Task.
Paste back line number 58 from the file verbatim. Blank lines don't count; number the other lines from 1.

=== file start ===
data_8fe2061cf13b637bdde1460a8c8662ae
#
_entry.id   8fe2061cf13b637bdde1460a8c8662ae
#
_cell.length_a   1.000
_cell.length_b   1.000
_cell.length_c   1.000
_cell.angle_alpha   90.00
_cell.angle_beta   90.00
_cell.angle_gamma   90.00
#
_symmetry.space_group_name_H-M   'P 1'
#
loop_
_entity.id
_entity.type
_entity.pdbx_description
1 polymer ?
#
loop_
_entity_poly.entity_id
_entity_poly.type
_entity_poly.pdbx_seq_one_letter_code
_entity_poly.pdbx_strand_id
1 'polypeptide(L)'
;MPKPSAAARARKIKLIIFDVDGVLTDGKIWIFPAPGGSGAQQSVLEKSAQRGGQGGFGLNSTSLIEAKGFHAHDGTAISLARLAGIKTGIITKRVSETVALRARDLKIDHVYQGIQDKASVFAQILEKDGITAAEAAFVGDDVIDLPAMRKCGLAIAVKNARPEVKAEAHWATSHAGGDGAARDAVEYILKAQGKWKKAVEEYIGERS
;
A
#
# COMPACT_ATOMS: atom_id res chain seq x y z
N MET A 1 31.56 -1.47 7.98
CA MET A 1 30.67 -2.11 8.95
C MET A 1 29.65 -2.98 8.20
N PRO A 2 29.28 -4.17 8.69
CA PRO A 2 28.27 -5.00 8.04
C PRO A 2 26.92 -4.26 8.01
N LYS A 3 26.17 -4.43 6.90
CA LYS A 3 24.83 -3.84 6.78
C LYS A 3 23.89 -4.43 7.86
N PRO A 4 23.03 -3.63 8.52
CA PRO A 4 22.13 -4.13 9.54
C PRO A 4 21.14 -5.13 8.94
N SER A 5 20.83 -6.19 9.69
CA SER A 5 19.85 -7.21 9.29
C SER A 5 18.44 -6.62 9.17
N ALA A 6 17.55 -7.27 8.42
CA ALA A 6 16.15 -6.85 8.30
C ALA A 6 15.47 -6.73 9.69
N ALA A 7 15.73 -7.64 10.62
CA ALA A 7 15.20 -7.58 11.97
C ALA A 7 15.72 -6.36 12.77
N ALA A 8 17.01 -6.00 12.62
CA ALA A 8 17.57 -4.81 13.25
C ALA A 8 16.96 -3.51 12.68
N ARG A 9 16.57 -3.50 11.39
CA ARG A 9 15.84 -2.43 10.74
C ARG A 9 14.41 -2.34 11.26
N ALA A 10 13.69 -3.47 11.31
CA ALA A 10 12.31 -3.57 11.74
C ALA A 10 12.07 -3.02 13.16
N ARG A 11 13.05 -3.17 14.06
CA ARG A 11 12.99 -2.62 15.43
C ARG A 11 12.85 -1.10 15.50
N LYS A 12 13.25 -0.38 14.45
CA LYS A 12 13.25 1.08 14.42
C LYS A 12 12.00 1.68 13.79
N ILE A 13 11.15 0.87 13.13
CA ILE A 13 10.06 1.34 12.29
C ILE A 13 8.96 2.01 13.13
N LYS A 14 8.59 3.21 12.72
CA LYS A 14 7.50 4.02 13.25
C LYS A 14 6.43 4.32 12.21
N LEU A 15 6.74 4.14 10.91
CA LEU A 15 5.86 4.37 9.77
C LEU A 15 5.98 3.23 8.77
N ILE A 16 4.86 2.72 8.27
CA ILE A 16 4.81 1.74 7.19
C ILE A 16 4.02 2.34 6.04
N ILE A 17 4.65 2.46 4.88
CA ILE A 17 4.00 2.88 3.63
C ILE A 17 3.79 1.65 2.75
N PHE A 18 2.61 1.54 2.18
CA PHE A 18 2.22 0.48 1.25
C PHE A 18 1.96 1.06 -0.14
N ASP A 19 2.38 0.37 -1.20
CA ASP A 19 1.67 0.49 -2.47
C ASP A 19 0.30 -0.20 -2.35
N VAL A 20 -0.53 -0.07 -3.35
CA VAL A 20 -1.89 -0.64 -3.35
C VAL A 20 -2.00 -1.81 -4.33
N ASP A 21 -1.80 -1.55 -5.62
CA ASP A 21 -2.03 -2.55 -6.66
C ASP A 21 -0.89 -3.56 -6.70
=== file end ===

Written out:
N ALA A 10 13.69 -3.47 11.31